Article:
If you don’t break away from parity in your category, your innovation will be invisible in the marketplace. Here are four tips on how to break away from sameness and drive differentiation for better business results.
1. Break away from the conventions in your category: Gather all of the primary products in your category and place them on a table to examine and identify the conventions they follow. Are they all pills in a bottle, or all pictures of food on boxes? Think about which of these rules you could change to create standout.
Here is both a good and a bad example of breaking conventions. Vicks cough syrup broke category conventions in the extremely cluttered cough and cold segment when they moved to a unique V-shaped bottle and eliminated the carton. The V shape means the consumer literally holds the brand letter in their hand, creating a memorable tactile experience. Wonderful!
Yet when they launched their Nature Fusion line under the Vicks banner, they switched to a different bottle packed in a carton (Why?). In doing so, they shifted the product back into category conformity joining the retail blur of cough syrup offerings. I am sure P&G’s market research told them there would more sales volume in a stand-alone product, rather than in another Vicks line extension. Trading their iconic Vicks bottle for another bottle design meant they lost the emotional connection that customers experience when they hold that familiar V-shaped bottle.
Consumers have an emotional connection to products that stimulate a “touch”. It creates a powerful branding moment as well as a link to familiar past product experiences. By conforming to the conventions of the cough/cold segment, where most products are sold as a bottle in a box, Vicks Nature Fusion is invisible on the cluttered store shelf.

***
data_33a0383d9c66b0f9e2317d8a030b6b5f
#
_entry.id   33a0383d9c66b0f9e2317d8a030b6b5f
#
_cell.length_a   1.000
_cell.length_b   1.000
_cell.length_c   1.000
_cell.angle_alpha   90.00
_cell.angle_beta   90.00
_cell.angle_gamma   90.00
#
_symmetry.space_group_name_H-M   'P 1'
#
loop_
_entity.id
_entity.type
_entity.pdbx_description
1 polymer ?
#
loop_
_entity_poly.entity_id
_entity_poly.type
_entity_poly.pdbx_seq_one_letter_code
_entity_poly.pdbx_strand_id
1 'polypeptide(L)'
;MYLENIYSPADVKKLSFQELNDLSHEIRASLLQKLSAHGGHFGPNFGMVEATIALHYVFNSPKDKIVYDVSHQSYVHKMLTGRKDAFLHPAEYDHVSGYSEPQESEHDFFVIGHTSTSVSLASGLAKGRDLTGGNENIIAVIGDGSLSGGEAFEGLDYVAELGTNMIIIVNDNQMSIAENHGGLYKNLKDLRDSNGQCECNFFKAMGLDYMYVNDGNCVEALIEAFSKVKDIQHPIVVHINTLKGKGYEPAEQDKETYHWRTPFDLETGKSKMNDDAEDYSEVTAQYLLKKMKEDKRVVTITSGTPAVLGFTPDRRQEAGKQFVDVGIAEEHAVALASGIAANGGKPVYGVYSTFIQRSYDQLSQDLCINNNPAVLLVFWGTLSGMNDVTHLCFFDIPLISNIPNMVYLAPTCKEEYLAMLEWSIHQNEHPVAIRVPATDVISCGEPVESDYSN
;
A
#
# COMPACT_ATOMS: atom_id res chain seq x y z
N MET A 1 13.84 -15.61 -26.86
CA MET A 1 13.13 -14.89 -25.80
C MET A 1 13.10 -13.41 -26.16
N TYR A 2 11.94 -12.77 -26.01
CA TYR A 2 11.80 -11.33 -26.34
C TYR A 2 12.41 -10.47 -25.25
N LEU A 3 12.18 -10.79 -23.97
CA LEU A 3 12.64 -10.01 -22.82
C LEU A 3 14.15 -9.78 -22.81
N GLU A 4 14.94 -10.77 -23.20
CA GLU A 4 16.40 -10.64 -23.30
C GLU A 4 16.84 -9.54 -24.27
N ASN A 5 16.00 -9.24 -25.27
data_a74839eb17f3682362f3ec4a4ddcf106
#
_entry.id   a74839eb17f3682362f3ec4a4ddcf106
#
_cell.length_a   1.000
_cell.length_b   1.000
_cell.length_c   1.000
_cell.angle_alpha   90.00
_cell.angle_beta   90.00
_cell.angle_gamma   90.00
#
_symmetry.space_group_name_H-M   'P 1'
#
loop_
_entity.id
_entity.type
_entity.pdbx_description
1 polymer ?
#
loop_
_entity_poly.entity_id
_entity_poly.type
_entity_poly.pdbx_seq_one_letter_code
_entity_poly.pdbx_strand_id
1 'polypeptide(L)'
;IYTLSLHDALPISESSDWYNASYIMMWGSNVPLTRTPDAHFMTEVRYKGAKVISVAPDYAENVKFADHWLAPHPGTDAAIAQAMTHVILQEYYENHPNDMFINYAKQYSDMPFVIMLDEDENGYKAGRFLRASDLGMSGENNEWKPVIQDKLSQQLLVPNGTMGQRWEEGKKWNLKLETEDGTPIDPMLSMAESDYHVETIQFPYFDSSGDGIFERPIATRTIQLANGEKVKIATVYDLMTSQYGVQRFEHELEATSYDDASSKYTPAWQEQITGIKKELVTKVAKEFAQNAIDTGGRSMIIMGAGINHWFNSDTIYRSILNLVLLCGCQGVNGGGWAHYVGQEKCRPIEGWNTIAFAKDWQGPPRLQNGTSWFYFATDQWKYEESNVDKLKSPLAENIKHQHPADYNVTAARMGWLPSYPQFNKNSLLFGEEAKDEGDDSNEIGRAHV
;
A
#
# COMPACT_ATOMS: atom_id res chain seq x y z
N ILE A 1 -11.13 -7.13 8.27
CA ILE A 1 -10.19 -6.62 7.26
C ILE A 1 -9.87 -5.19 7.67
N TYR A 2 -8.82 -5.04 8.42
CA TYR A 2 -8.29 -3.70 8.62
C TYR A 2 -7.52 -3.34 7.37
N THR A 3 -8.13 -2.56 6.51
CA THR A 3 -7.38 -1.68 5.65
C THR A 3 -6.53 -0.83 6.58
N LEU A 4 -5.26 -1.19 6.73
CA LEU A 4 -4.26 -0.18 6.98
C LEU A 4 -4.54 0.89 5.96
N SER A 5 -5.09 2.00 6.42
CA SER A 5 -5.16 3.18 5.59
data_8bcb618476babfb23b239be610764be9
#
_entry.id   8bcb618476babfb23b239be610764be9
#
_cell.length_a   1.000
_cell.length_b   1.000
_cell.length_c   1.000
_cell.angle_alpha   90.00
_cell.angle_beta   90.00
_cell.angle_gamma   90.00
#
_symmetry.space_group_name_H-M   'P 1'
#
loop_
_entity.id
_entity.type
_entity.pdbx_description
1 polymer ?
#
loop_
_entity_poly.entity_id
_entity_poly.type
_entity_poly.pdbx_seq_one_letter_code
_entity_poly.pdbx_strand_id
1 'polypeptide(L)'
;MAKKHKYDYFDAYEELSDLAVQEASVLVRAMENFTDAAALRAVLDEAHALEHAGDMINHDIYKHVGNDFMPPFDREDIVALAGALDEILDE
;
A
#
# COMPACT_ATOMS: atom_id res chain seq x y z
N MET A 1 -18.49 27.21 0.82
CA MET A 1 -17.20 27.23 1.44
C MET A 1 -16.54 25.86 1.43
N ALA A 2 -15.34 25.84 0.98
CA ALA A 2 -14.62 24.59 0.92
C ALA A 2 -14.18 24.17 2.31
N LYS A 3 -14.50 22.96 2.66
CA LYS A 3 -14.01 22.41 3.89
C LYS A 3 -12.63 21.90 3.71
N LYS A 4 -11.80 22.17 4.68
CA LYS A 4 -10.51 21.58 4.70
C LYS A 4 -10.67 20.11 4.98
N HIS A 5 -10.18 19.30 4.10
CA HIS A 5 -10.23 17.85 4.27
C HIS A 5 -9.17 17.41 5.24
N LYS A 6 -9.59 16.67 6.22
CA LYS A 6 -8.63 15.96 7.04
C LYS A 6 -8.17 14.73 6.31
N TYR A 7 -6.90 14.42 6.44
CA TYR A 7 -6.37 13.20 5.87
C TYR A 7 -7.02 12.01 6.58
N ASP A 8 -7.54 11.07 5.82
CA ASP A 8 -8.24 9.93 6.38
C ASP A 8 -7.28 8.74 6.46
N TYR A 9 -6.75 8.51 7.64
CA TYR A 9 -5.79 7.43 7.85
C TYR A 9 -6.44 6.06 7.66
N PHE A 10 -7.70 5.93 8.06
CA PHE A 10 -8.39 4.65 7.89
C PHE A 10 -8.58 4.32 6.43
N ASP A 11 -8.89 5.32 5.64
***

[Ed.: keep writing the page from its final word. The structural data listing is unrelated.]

2. Own a brand symbol and mean it: The power of brand iconography is that it transmits meaning without words. Some great examples probably come to mind such as golden arches, a polo pony or mouse ears. Symbols are telegraphic and they can be leveraged to stimulate consumer connections and inspire emotion in a bite-sized way.
A symbol is not a brand logo; it is something that stands for the brand beyond the name. Research has shown that consumers interpret logos as a signpost of selling, whereas symbols seem to bypass that sales filter and connect in a social way. Importantly, if all of the products in your category seem to be the same, an iconic symbol is an important vehicle to stand apart to express your equity and build meaning with customers.
3. Change the conversation: Consider the language and references commonly used in your category. You can easily do this by assessing all of the current messaging in the category. Start to use language that is fresh and contemporary as a way of framing the problem or desire your innovation is based on. Tell customers something they don’t know as a way to surprise and attract attention. Perhaps this is what Chanel has in mind this holiday season by using Brad Pitt as the first male spokesperson for Chanel No. 5. Having a man endorse a woman’s perfume will create fresh references and language for Chanel.
4. Give ‘em a thrill: Find out what your best customers want and give it to them. It’s advice I received from Martha Stewart when discussing product parity. Instead of hunting endlessly for insights at focus groups, discover what thrills your customers and give it to them. The thrill can be offered in the form of product, content, stories, surprises, causes, communities or information. Thrill packs an emotional surge that energizes customers to become evangelists and pass the experience along to others. If you don’t know where to begin to find thrill, consider an immersion for a deep discovery of customers’ interests and motivations.
image credit: vicks & cutcaster
Donna Sturgess is the President and Co-founder of Buyology Inc and former Global Head of Innovation for GlaxoSmithKline. Her latest book is Eyeballs Out: How To Step Into Another World, Discover New Ideas, and Make Your Business Thrive. Follow on Twitter: @donnasturgess